Webster Avenue SBS Could Be Best in NYC, With Center-Running Bus Lanes
Webster Avenue could be the place where Select Bus Service reaches the next level. At a community meeting Wednesday evening, the Department of Transportation and the MTA presented three visions of improved bus service for the corridor [PDF]. Two of the templates can already be found on the streets of New York — bus lanes running curbside and bus lanes offset from the curb by one lane — and bus riders are seeing travel times improve 15 to 20 percent thanks to those improvements. But the potential for a real breakthrough lies in the third template — buses running in the center lanes with elevated platforms — which would be a major step toward true bus rapid transit.
The world’s best bus rapid transit systems all run in the center of the street, where speeds and reliability are significantly better (see Streetsblog’s report on Mexico City’s Metrobús system for an example). Away from the curb, there are significantly fewer obstacles from parking, loading, and turn conflicts.
Since bus riders wouldn’t be able to wait on the sidewalk to board the bus, DOT would build new protected platforms in the street. If the platforms are built totally level with the bus floor, as on the subway, this would make boarding the bus much faster, especially for the elderly or disabled. As on all SBS routes, passengers would pay their fares before boarding, allowing buses to spend time moving rather than waiting for each passenger to dip their MetroCard in turn.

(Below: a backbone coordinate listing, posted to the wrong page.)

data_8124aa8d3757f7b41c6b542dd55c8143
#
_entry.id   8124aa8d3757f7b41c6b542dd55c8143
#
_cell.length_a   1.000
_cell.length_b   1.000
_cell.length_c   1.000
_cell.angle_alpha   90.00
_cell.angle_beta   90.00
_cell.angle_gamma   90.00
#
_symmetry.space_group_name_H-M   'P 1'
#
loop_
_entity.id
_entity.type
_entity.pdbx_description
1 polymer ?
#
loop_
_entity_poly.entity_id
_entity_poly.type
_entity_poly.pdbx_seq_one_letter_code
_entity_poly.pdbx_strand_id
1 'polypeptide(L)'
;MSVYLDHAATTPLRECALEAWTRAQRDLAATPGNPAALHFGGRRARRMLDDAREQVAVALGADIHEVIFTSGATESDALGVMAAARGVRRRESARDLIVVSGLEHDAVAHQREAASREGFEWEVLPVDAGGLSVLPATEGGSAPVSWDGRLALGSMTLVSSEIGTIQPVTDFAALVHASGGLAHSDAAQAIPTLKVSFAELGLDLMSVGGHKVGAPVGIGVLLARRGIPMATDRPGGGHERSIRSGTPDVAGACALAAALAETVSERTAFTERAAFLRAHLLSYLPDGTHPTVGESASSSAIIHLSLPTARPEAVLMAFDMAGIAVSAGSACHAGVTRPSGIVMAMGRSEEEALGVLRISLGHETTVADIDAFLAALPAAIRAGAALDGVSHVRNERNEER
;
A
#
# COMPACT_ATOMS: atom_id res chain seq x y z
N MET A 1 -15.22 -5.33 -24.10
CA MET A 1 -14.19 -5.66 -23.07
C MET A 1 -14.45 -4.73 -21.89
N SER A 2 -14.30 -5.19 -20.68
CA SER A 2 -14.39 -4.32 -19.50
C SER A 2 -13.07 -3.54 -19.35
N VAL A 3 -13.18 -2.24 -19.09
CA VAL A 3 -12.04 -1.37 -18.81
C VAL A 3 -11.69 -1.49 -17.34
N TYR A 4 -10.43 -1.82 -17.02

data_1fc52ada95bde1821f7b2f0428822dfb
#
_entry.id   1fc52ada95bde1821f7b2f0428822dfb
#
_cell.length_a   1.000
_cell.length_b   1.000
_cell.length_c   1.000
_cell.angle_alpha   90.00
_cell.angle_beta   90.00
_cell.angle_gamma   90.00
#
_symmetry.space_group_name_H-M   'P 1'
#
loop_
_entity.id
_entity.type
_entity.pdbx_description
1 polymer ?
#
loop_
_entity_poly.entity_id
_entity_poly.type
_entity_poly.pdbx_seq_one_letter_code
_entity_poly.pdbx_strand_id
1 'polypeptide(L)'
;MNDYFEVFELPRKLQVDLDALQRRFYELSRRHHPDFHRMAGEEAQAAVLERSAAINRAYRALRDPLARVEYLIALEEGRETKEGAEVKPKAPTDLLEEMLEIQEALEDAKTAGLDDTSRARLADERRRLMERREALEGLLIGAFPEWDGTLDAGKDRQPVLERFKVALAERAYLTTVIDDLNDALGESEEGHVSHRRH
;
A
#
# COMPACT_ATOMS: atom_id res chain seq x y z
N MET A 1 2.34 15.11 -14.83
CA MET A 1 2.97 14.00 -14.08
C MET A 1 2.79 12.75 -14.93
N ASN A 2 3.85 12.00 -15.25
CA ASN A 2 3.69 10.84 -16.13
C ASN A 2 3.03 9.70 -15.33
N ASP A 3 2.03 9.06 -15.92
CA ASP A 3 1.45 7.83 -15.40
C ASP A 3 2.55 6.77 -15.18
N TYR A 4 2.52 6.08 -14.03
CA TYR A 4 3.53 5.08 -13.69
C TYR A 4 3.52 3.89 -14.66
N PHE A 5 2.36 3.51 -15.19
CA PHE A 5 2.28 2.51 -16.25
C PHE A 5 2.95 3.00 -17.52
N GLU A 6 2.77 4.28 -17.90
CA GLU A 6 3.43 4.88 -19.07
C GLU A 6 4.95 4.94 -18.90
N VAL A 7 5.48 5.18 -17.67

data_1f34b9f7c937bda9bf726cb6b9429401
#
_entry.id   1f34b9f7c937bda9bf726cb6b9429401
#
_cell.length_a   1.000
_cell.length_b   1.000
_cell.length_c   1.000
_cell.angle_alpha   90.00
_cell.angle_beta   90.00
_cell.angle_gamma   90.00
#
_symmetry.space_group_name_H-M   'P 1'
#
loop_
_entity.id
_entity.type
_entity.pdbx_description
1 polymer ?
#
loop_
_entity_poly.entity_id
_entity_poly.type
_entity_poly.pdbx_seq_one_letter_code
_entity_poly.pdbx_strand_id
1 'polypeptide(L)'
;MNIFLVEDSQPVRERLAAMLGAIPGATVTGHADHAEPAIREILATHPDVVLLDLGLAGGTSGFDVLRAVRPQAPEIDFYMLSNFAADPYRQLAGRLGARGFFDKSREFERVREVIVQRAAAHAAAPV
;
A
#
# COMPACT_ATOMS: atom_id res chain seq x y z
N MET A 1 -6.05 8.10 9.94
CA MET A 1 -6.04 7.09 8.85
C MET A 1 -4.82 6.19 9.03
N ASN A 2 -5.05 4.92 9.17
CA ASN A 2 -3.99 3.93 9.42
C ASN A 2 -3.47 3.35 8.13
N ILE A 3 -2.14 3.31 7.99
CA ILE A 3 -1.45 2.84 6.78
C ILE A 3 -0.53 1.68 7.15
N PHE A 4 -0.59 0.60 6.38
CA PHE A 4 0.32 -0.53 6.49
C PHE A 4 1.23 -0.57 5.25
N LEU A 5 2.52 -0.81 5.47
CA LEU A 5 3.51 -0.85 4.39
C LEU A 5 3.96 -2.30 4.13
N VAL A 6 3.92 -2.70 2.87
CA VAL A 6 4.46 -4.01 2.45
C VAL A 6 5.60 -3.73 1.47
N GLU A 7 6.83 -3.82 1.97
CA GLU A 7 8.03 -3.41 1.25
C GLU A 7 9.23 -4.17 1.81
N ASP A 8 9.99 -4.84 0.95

Median-running bus lanes and platform-level boarding are two of the most important features of world-class BRT identified in the Institute for Transportation and Development Policy’s BRT Standard scorecard. Existing Select Bus Service routes haven’t met the threshold for bus rapid transit according to ITDP’s system; the Webster Avenue route, it seems, could break the mold.
The Webster Avenue project is still in a very early stage and all three options are little more than concepts at this point. However, the potential for serious transit improvements is especially high here, because there’s already strong political support for Select Bus Service. Both State Senator Gustavo Rivera and Assembly Member Vanessa Gibson have endorsed Webster Avenue SBS, though they have not spoken about particular designs. More than 50 people participated in Wednesday’s open house, said a DOT spokesperson, and were broadly supportive of the transit improvements.
Whether DOT opts for the full center-running option or not, any transit improvements are sure to be appreciated. The existing bus service, the Bx41, is the most unreliable in the Bronx, according to the Straphangers Campaign. Travel times on the five-mile corridor can vary by as much as 20 minutes, the DOT said [PDF]. There are currently about 19,000 riders on an average weekday and 24,000 daily riders on the weekend.
Select Bus Service on Fordham Road, the city’s first enhanced bus corridor, reduced travel times by twenty percent using a curbside bus lane design. Ridership increased by seven percent.